Michael’s heart-rending lament for the beloved mother he lost to dementia
- Credit: Copyright: Archant 2015
Letters are normally written to be sent to someone, but Michael Bartlett's letter to his mother was never intended to be delivered.
As a writer, he felt it was the only way he could pour out the grief he felt when his mother, Doris, became so ill with dementia that she had to be put into a nursing home.
Mr Bartlett, who lives in Starston, near Harleston, said: 'It is a letter that was never posted. I wrote it to my mother a few years ago when her dementia had reached a stage where she was no longer safe in her own home and had to go into specialist care. I never sent it, of course, she would not have understood it had I done so.
'I suppose I really wrote it for me. It was a painful time. The mother I had known and loved had gone but wasn't dead. Writing this letter made me think of the positives which did not change even though she no longer knew about them.'
The 68-year-old, who has written plays for television, radio and the stage and is now working on a book, said one of the positives is it brought him closer to his younger sister and brother.
You may also want to watch:
The three siblings lived in Hampshire, Surrey and Devon at the time and gathered regularly to help his mother stay in her own home in Sussex for as long as possible, including employing a specialist carer.
But in 2006 it became clear she was a shadow of her former self and too ill to stay at home and they took the difficult decision to move her into care. Like many families, they found the move into a nursing home came at a time when dementia had progressed so far that the change prompted a difficult grieving process although their loved one was still alive.
- 1 Risk of flooding in parts of region as storms slowly move in
- 2 Man taken to hospital after cardiac arrest at beach
- 3 Eagle-eyed plane spotter saves pilot's life
- 4 Incredible aerial photos show scale of Latitude Festival
- 5 Trains cancelled due to flooding - and more heavy rain expected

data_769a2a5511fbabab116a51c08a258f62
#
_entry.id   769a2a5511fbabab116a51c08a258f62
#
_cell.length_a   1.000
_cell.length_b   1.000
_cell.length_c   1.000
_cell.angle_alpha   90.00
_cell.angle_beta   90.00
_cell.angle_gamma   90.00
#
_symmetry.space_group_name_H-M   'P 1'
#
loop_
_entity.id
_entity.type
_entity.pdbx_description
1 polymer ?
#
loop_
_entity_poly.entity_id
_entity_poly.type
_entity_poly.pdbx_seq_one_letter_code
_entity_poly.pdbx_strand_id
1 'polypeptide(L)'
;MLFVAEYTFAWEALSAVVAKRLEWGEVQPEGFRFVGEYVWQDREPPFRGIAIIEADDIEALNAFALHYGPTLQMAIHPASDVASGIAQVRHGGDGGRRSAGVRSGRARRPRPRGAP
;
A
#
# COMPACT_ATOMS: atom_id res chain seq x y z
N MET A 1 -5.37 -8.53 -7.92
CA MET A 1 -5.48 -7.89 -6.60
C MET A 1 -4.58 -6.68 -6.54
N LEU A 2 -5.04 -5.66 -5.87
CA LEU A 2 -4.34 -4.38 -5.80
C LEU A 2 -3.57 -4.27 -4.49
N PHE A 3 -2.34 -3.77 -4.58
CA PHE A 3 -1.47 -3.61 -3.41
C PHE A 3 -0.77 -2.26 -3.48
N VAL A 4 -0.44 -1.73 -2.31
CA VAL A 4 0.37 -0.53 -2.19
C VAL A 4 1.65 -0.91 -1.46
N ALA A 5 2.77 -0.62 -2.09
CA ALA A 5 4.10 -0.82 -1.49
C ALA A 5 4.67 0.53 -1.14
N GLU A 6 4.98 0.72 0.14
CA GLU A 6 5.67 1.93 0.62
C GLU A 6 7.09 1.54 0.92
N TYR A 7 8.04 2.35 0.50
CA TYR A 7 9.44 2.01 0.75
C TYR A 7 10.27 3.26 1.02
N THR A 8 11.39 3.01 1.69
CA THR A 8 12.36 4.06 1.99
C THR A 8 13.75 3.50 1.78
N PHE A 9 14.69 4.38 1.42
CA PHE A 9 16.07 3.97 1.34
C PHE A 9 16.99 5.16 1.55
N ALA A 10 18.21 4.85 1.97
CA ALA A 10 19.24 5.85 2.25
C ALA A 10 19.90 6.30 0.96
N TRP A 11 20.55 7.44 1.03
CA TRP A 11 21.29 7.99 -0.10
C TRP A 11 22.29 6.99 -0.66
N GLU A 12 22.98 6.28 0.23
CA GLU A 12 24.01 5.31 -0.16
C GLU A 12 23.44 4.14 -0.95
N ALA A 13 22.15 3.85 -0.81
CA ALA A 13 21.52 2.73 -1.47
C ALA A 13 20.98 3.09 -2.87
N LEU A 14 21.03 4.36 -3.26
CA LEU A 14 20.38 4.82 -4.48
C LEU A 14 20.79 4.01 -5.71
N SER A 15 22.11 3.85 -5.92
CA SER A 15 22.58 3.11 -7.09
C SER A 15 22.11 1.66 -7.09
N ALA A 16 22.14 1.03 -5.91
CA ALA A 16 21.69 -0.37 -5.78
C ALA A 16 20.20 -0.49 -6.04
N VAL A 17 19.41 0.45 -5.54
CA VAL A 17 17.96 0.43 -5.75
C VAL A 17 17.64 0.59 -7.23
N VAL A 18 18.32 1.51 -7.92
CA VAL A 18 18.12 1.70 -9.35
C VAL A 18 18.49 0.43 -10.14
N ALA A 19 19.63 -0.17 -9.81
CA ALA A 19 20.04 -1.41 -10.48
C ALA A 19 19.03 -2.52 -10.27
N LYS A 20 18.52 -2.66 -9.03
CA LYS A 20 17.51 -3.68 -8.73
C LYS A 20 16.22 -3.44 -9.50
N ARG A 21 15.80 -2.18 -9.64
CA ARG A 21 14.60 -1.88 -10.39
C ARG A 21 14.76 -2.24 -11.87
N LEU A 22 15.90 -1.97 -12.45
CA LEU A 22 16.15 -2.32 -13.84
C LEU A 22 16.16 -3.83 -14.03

- 6 Former hunting lodge for sale for £1.695m with huge lake
- 7 City ready for Cantwell and Aarons end game
- 8 Never mind the limo - aspiring farmer rides tractor to prom night
- 9 Norwich Bus Station building closed due to Covid ping
- 10 'Do your bit to slow spread' - plea as Covid hospital admissions remain low
Mr Bartlett, whose mother died in 2007, said he hoped that by sharing the letter now it might just help someone else come to terms with a loved one who has forgotten them through no fault of their own.
The grandfather-of-four said: 'Dementia is so much in the public eye these days, with drugs to delay the onset and other developments.
'When I found the letter when I was having a clear-out, I thought: I would really like to share this.'
I hope I told you enough times over the years that I love you because although I can still say it, you can no longer understand it. Oh, you smile at me and hold my hand and, if it is one of the days when you have consented to wear your hearing aid, we will talk about the weather and the wallpaper and what you had for lunch. We don't need any more topics than that because, by the time we have dealt with the third one, you've forgotten the first and the cycle can start again.
For a long time I was not happy at the thought of you being in a home but at least now you are safe. The last few years, watching your gradual decline into total memory loss, were very painful. We kept you in your own home as long as possible, Mum, but it could not go on. As your memory declined to nothing you needed more care than we were able to provide.